Anyway, with reading and researching came the first whiff of relief. That it is not something I do, as I had always been told. It is something that happens to me. And I cannot control getting afflicted with it any more than I can control getting bit by a mosquito in the malaria season. Even with the best of the precautions, it would happen. And I would have to deal with it, in my own ways which I would constantly keep experimenting with and improvising on.

That has been the last twenty years of my life.

Why am I talking about it now? Because this is a new step I am trying as a part of my constantly evolving strategy of dealing with my depression. Accepting it. Owning it up publicly. Not that I have ever been ashamed of doing that before. But I never did speak about it so openly. Because in my experience, it is rare to come across people who really cares about your condition or even make an effort to understand it. And I don’t blame them.

This particular darkness is a shade of black which one can comprehend only if they have felt it inside. If they haven’t, it is like explaining the colors of the rainbow to a dog. Even with the best of the compassion on their part, their spectrum of understanding just doesn’t cover it.

I am talking about it now because another woman, an actress apparently at the peak of her career committed suicide a few days ago. And as always, the same hackneyed, ill-informed and insensitive chatter has started on social media. According to some people she had so much going for her, a cheating husband notwithstanding. She was beautiful and successful. A small little domestic issue making her take her own life means that she was ‘weak’. She should have tried to be stronger. Was she depressed? Then she should have tried to just snap out of it. So many people are dealing with so much more than that. Why couldn’t she?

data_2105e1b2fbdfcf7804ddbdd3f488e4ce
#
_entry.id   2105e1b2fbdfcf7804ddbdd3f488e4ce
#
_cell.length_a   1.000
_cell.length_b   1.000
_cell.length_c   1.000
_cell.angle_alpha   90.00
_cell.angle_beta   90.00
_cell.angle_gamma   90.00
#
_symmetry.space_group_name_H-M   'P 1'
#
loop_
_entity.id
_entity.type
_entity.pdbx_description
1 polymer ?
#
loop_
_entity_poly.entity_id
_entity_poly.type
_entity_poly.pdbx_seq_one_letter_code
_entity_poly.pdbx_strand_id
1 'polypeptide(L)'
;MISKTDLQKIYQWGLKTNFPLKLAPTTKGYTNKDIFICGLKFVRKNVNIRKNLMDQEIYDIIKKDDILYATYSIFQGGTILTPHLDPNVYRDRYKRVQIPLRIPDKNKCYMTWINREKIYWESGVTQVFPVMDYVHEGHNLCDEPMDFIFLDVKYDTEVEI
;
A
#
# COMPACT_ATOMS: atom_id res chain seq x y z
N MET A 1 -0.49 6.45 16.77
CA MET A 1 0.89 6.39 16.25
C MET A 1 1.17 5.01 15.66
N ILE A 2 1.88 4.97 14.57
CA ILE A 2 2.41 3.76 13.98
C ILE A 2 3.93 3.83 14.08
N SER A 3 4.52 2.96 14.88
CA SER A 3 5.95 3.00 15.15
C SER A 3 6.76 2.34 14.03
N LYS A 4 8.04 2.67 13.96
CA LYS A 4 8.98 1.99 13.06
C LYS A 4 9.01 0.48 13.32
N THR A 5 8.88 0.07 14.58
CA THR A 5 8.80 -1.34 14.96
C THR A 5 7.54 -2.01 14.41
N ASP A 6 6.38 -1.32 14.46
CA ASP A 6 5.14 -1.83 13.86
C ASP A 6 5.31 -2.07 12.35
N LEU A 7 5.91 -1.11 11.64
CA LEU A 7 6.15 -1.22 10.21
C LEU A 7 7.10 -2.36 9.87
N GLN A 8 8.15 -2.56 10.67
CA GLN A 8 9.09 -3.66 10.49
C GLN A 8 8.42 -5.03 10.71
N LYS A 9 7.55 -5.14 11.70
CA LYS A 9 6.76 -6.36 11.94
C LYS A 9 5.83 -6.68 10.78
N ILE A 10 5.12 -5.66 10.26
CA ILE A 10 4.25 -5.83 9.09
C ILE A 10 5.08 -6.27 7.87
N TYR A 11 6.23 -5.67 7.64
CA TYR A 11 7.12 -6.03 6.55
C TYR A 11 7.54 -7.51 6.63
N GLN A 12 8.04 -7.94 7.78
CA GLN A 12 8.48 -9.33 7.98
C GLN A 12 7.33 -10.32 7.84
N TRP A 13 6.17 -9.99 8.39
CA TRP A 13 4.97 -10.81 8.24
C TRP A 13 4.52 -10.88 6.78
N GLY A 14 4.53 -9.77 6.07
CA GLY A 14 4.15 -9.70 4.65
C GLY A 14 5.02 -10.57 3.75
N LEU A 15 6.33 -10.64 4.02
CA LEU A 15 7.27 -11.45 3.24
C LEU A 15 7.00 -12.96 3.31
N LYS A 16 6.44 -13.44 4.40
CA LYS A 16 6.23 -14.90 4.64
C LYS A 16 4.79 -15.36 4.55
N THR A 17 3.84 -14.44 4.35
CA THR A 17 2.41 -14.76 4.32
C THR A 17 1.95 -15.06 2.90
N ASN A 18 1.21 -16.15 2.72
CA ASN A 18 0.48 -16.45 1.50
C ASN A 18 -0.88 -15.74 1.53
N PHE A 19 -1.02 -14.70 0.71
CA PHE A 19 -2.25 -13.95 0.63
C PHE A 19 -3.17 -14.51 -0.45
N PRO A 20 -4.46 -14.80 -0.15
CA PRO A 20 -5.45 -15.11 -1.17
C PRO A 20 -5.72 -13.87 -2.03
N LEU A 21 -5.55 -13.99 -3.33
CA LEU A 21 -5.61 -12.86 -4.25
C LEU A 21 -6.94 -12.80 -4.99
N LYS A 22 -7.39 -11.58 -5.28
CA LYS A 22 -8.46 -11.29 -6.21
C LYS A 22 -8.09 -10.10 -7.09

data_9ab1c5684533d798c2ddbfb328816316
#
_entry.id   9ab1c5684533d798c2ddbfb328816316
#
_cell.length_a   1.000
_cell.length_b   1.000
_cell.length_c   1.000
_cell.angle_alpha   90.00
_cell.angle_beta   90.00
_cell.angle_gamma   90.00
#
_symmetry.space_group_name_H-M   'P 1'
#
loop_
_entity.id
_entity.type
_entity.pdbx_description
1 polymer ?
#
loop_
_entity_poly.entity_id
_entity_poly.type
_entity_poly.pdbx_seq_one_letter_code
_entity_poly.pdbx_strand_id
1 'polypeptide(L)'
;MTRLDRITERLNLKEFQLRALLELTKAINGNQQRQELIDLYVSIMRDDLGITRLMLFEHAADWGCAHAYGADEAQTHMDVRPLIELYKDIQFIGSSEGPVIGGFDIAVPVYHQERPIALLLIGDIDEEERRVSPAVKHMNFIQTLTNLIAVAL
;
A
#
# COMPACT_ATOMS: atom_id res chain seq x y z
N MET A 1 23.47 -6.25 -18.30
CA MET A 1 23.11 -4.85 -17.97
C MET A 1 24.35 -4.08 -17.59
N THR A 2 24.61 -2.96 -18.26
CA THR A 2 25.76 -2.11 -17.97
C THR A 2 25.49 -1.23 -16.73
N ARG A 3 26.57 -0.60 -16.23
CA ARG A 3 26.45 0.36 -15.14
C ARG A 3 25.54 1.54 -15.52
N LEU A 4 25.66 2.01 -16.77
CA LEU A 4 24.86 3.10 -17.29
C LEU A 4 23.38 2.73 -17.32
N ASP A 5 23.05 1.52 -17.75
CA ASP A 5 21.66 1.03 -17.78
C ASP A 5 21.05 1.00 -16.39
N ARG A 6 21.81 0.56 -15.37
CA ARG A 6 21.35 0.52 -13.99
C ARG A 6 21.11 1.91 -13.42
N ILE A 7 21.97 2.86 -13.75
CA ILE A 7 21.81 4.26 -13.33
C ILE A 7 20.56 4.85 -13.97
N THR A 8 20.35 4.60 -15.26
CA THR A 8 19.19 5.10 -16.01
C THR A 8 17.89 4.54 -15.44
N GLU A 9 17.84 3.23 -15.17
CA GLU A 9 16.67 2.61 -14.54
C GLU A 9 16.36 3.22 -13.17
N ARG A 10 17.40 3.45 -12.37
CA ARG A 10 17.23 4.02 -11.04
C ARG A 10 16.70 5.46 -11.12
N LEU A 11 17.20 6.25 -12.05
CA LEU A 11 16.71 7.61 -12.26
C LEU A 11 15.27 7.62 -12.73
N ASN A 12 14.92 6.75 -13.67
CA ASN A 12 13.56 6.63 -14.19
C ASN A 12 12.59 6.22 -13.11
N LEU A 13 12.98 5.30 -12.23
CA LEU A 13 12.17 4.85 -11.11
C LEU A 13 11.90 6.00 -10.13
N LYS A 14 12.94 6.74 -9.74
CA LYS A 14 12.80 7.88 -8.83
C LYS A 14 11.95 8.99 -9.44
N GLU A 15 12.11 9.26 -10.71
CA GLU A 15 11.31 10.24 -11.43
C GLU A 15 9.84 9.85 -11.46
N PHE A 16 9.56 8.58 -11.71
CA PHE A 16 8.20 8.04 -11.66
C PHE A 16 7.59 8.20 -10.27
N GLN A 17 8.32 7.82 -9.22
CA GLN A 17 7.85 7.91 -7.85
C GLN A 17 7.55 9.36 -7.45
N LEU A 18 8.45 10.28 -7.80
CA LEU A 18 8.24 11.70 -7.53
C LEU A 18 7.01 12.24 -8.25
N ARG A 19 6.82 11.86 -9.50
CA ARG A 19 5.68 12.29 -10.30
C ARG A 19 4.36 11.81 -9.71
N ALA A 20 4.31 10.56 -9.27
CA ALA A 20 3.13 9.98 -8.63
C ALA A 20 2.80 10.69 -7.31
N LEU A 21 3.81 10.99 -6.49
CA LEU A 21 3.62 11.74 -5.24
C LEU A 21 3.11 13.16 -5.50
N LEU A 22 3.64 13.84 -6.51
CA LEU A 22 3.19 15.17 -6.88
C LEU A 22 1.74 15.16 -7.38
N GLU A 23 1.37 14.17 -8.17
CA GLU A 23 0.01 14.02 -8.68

What as always these people fail to understand is – it’s not that simple. No one ‘wants’ to die. Suicide is not a sport one enjoys engaging in, the way some people make it sound like in reference to Bidisha Bezbaruah and many victims before her. It takes far more courage than anything one has ever done in their life; and so calling them weak is as disconnected as one can be from reality. And depression isn’t something one can just snap out of at will. More often than not, it’s like the quicksand that pulls you in even faster if you try to wriggle your way out of it.

People who seem like they ‘have it all together’ but who suddenly collapse one day, on seemingly the smallest of triggers are suffering with what has now come to be called as ‘High-functioning depression’. It goes by many names – Dysthymia, Persistent Depressive Disorder or maybe some other terms too. The terminology isn’t what I am focusing on here. The more important thing is that its victims are far more difficult to spot, because of what seems to be a rather unruffled facade of its victims.

I’ve decided to talk about it now because I have to. Because I need other people like me to know that they aren’t alone. And if they want someone to talk to, someone who may not be able to help them much because she herself is struggling to find the answers, she will at least lend a compassionate patient ear.
And sometimes that is all one needs.
PS – In order to create some awareness and maybe also as an act of closure for me, I would be writing in detail about this particular kind of depression in my next post.

(c) The Red Elephant Foundation | 2013 |. Powered by Blogger.